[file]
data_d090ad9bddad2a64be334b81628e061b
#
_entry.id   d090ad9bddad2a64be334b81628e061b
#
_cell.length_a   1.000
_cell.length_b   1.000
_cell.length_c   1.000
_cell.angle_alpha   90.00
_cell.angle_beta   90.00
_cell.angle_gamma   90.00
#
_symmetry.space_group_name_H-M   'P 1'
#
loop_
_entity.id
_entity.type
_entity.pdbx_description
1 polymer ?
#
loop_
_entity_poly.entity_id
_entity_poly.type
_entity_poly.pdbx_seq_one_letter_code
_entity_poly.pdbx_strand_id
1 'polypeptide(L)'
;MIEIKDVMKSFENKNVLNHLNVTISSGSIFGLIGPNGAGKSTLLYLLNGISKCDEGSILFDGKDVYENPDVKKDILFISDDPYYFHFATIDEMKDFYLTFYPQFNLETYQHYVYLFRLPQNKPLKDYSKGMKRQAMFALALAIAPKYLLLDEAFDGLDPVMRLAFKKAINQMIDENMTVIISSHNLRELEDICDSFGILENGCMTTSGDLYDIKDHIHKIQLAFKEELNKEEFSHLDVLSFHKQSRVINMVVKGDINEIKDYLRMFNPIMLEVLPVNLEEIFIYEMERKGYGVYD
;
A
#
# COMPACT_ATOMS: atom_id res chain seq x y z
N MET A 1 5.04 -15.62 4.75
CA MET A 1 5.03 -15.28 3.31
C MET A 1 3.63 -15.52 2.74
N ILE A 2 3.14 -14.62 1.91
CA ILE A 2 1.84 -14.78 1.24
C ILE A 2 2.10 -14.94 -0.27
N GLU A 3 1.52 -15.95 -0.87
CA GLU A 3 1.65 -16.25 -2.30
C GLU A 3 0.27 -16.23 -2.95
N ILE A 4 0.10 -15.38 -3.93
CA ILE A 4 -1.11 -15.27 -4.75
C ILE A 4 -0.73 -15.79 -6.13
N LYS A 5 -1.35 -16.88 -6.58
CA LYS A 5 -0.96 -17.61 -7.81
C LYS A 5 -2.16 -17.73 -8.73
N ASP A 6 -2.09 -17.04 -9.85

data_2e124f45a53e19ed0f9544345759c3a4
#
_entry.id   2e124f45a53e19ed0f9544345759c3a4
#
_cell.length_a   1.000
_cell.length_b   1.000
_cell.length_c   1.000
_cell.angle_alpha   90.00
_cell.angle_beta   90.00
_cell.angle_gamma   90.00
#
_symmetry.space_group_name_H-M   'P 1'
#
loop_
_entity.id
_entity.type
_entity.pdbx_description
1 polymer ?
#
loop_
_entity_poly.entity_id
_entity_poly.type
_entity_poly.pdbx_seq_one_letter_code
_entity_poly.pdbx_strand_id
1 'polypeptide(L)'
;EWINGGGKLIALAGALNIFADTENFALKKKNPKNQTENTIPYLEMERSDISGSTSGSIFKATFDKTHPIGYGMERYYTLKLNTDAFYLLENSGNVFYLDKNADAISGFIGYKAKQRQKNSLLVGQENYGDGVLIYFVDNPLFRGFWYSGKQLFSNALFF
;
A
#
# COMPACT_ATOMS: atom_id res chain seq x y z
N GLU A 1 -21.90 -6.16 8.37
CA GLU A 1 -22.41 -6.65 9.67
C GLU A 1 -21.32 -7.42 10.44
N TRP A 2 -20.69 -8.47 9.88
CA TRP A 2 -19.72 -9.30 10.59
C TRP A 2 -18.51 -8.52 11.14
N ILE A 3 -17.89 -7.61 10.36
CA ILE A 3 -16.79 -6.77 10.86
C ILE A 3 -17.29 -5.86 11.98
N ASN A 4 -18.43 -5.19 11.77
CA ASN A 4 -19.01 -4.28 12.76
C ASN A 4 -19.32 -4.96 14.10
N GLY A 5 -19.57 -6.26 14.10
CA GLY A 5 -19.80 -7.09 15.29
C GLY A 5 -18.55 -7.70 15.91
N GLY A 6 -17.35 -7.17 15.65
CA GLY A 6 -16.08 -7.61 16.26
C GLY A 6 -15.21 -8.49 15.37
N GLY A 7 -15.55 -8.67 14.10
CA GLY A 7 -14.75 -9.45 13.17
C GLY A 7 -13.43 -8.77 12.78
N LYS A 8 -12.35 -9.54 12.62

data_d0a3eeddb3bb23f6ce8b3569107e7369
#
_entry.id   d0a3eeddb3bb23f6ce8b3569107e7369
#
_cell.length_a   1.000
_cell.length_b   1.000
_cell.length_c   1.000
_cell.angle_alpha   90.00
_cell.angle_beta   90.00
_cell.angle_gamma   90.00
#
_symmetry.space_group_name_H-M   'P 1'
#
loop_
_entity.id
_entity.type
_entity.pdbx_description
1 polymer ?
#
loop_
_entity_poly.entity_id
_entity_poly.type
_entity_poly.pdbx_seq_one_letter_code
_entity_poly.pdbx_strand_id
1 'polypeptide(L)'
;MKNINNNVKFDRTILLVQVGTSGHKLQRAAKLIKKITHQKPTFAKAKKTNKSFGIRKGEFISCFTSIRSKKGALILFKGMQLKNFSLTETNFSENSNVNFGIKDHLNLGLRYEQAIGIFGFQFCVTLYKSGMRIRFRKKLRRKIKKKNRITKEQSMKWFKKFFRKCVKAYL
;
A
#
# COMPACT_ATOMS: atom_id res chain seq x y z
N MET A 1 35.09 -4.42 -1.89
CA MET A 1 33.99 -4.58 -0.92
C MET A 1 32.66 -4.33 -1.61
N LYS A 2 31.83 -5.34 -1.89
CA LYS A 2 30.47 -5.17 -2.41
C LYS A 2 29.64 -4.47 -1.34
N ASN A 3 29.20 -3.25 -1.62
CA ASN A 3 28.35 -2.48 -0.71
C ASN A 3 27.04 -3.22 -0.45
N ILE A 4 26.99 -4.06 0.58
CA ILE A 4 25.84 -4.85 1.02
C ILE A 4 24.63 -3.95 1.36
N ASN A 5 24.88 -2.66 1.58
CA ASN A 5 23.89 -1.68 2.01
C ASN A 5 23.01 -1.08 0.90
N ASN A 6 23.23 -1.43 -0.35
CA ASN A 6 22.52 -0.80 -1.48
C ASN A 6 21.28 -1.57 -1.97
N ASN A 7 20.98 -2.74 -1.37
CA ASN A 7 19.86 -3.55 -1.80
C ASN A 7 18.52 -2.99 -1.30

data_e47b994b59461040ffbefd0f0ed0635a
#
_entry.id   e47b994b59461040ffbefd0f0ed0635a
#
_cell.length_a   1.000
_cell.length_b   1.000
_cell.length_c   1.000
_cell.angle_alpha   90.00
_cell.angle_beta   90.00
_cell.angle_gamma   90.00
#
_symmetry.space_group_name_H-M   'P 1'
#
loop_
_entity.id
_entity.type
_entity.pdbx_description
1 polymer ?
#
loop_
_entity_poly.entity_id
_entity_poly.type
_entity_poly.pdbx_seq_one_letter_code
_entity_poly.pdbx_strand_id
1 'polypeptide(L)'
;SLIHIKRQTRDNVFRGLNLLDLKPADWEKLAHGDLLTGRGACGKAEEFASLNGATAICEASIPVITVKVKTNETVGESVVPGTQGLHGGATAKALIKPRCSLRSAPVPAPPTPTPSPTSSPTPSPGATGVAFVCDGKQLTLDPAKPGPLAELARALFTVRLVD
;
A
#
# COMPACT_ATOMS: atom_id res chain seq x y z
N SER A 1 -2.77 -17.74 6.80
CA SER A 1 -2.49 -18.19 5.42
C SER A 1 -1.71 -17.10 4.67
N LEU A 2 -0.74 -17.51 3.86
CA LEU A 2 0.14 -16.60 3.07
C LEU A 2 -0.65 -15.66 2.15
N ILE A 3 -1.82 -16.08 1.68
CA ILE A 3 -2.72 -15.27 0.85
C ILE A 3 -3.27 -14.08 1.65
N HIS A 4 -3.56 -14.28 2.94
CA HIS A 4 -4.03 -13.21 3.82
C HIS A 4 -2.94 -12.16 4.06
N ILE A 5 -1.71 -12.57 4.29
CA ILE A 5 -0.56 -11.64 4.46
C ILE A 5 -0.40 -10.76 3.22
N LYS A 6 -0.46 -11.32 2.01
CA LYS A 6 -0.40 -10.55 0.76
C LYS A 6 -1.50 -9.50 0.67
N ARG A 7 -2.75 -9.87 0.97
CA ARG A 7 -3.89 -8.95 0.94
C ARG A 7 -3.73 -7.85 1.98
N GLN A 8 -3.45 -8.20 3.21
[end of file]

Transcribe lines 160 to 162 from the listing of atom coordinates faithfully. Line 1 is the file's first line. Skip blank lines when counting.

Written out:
#
_symmetry.space_group_name_H-M   'P 1'
#